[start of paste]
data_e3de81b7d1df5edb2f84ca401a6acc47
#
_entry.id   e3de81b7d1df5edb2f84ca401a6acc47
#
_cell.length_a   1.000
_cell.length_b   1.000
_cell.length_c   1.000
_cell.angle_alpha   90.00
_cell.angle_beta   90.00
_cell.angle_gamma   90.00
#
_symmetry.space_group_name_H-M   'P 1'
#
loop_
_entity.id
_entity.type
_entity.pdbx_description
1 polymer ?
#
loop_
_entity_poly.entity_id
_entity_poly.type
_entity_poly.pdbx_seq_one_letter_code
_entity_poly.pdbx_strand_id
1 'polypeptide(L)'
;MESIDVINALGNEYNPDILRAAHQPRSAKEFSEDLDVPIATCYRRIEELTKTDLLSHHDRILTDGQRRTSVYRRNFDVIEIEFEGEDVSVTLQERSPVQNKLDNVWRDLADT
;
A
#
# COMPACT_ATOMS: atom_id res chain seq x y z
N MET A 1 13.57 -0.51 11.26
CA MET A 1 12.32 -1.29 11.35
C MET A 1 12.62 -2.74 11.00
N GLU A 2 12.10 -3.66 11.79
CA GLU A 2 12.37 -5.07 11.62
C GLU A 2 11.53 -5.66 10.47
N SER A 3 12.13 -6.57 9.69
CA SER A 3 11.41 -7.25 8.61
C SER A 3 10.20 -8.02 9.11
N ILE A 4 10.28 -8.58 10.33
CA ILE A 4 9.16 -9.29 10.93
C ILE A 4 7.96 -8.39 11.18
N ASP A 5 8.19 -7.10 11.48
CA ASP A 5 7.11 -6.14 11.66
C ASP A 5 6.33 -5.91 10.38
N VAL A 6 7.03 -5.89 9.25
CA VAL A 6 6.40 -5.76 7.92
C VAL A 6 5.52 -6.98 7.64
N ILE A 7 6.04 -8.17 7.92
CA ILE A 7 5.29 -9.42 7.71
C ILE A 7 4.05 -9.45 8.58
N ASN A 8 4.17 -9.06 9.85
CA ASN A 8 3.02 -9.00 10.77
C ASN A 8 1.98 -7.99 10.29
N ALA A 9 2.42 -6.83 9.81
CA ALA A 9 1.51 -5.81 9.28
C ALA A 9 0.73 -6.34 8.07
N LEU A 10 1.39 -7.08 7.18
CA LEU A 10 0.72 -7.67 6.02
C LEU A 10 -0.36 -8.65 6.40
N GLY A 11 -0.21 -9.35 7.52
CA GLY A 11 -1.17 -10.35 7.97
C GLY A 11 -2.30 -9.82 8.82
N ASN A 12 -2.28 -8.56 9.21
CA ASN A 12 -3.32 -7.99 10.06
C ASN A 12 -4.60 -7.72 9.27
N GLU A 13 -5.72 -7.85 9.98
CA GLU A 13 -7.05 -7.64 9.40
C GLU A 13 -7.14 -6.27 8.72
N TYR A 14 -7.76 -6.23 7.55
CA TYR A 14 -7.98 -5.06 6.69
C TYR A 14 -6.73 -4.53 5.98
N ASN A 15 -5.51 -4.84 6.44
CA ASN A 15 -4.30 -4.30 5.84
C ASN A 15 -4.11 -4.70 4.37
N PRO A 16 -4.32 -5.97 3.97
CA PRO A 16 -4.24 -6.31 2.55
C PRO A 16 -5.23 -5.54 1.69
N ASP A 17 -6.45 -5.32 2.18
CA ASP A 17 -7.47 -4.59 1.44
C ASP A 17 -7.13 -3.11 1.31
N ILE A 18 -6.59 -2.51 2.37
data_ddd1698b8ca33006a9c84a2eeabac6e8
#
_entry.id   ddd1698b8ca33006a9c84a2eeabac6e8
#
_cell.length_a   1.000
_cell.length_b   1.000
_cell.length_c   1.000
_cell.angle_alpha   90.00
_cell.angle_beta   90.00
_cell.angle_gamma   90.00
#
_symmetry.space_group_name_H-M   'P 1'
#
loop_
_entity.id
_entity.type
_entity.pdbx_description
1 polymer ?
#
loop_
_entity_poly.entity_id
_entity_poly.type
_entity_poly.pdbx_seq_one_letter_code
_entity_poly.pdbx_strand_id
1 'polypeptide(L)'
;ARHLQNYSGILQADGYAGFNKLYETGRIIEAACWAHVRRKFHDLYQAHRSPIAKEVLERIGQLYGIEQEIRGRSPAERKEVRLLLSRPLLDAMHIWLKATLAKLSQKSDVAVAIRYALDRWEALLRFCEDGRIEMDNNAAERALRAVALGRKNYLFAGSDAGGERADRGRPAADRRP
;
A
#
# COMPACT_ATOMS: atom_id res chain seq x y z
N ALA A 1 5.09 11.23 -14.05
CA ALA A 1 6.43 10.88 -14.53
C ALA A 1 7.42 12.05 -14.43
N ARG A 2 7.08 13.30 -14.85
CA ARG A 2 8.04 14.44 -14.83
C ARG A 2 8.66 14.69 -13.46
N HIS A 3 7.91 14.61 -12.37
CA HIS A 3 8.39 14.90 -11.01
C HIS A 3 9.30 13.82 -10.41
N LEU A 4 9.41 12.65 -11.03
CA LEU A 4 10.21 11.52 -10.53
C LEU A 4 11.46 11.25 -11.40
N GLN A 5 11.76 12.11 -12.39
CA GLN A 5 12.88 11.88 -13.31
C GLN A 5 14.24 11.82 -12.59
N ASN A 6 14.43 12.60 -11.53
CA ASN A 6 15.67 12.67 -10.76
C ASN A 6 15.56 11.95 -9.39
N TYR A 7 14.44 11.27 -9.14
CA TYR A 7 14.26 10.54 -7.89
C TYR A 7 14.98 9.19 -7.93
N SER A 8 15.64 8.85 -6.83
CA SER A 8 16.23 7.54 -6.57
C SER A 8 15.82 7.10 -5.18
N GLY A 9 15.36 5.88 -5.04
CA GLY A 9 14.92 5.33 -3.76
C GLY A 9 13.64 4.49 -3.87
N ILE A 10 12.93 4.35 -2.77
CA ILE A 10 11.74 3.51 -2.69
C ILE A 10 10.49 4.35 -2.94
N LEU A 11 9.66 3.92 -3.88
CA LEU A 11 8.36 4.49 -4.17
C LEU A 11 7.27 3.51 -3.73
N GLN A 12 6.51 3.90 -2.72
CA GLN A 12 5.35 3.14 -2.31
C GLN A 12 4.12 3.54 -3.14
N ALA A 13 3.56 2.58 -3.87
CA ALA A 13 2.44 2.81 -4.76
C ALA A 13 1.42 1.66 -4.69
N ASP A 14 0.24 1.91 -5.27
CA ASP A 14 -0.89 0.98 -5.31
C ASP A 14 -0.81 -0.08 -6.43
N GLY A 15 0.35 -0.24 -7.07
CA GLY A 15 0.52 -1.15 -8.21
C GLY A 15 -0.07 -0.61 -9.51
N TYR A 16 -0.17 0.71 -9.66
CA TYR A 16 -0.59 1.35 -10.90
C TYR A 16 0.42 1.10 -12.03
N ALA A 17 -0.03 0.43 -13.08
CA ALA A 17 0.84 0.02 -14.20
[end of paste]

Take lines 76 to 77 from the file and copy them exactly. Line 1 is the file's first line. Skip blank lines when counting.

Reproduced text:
N PRO A 16 -4.32 -5.97 3.97
CA PRO A 16 -4.24 -6.31 2.55